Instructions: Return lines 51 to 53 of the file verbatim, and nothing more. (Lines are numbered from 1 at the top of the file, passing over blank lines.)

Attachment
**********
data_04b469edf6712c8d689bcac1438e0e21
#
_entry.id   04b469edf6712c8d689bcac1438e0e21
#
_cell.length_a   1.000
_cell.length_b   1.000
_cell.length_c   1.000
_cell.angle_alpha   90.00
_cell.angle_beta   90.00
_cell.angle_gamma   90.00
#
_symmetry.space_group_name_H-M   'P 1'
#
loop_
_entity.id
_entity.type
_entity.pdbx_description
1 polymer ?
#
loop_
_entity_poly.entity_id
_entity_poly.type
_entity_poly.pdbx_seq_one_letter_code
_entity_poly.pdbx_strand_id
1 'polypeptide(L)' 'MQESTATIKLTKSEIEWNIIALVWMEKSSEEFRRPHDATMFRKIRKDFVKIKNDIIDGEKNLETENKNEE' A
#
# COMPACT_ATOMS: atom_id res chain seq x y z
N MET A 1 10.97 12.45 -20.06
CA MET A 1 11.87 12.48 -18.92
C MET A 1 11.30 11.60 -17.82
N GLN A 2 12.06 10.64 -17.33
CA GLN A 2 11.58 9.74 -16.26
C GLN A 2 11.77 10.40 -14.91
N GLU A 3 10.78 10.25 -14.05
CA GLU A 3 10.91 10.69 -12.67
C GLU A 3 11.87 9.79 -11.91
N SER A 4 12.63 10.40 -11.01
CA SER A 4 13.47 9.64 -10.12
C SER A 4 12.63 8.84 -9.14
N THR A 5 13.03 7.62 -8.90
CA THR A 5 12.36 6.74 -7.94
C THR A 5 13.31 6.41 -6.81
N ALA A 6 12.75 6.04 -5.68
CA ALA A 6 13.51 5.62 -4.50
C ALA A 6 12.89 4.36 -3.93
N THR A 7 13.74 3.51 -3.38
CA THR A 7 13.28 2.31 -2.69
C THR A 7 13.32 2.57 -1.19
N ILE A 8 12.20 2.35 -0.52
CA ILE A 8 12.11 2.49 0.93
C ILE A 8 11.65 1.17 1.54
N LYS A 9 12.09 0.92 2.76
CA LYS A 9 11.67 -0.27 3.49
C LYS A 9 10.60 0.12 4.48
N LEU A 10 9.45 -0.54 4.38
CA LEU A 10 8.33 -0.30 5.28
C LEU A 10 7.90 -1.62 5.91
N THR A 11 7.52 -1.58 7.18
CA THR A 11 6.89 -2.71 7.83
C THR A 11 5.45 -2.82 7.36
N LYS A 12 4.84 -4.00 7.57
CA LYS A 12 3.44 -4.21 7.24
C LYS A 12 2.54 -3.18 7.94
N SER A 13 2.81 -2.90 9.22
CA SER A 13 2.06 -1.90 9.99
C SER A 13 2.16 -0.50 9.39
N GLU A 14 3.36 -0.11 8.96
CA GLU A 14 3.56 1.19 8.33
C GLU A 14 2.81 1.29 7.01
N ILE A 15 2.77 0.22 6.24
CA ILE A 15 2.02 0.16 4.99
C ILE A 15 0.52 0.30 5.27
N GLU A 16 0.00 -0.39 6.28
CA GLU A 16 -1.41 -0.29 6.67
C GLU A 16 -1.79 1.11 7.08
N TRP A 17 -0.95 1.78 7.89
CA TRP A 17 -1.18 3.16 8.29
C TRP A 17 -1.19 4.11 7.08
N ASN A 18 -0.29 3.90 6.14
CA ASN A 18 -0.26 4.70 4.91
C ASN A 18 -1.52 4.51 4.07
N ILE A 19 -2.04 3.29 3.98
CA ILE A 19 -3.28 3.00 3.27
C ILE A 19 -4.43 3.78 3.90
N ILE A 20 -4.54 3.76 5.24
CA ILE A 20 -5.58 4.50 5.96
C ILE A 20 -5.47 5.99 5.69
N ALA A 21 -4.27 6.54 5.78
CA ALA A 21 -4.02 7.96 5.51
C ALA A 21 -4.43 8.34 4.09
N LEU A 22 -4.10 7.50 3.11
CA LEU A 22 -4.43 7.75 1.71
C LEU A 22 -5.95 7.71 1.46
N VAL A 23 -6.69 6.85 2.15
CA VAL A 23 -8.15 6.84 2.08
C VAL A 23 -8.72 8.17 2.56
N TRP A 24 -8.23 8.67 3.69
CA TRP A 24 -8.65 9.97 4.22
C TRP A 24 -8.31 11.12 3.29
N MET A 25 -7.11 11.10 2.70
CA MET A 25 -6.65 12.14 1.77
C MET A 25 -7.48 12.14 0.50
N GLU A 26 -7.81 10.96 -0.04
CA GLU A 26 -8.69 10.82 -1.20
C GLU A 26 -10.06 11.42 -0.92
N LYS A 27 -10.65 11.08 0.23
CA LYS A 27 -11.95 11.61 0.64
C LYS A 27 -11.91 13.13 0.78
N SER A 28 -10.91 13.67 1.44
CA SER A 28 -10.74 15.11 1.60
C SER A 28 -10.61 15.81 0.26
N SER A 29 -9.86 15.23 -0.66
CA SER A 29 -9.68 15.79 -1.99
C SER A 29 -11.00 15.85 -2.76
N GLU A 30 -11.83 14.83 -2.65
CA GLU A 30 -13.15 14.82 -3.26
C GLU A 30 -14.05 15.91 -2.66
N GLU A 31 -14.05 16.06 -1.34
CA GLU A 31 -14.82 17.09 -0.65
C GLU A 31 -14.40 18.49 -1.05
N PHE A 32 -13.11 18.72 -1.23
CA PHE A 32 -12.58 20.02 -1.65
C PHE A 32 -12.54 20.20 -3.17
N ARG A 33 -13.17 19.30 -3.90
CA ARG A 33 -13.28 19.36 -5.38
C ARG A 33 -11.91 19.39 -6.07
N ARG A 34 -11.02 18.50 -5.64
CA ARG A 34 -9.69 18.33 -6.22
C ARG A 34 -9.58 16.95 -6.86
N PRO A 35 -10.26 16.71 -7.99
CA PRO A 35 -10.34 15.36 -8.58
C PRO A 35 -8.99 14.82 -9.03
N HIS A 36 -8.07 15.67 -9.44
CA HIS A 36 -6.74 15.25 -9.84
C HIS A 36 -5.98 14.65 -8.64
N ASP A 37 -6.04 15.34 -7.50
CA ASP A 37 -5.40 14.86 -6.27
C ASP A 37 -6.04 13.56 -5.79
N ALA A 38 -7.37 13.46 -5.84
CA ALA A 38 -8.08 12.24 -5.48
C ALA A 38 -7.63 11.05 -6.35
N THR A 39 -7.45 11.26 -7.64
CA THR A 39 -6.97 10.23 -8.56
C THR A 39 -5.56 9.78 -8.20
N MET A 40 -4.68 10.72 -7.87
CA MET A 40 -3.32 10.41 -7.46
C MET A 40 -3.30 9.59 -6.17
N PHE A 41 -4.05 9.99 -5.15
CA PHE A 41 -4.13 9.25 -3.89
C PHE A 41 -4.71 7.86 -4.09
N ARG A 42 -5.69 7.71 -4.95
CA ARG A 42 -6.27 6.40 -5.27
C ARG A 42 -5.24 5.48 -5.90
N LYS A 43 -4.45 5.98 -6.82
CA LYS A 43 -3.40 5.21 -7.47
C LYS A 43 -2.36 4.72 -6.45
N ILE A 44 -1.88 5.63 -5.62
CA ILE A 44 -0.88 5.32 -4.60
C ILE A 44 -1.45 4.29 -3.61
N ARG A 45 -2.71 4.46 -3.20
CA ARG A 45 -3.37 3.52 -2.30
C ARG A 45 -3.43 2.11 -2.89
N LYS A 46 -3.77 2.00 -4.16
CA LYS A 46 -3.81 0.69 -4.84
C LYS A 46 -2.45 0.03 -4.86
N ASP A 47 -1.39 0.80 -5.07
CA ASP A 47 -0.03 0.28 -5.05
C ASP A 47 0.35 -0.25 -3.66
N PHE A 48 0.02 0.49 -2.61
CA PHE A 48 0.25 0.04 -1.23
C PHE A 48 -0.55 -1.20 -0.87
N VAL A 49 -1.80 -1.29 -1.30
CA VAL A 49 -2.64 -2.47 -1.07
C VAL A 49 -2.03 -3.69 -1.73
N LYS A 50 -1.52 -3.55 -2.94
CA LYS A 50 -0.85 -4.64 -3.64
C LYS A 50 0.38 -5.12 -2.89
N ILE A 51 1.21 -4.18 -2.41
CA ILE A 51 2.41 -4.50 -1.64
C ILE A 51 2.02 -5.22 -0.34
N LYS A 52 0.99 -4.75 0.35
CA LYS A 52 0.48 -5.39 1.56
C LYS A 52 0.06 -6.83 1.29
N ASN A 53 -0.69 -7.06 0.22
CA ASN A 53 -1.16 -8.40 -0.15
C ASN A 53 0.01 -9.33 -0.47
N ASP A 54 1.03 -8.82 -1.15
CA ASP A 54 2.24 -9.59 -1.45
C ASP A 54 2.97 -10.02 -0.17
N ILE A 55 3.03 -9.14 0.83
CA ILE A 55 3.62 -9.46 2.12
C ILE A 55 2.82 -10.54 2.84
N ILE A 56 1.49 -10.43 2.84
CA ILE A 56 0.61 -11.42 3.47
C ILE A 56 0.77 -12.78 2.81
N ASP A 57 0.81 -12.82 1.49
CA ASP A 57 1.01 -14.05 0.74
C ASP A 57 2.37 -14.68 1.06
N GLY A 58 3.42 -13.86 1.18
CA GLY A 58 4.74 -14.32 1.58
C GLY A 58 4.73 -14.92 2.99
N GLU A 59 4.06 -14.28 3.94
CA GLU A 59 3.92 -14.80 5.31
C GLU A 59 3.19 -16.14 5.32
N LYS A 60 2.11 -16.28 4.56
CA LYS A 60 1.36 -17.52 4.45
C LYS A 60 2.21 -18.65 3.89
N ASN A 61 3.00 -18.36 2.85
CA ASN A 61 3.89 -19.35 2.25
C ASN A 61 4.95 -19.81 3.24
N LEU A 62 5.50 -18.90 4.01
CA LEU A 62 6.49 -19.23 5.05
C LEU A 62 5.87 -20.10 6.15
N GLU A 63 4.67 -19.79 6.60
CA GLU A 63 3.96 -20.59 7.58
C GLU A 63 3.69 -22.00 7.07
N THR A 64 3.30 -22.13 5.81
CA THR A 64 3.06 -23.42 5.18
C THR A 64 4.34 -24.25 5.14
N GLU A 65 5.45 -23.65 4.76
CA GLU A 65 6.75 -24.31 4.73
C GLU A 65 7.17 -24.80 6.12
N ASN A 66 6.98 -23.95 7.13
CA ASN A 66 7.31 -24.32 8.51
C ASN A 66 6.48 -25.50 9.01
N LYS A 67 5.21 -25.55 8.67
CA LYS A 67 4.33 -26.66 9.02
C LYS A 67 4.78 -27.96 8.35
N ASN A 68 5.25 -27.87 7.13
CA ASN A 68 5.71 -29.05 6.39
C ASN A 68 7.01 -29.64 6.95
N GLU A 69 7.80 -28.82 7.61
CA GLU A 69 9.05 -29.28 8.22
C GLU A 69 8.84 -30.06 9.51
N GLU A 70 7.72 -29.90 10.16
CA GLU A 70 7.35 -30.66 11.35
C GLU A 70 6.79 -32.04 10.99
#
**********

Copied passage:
C ILE A 8 11.65 1.17 1.54
N LYS A 9 12.09 0.92 2.76
CA LYS A 9 11.67 -0.27 3.49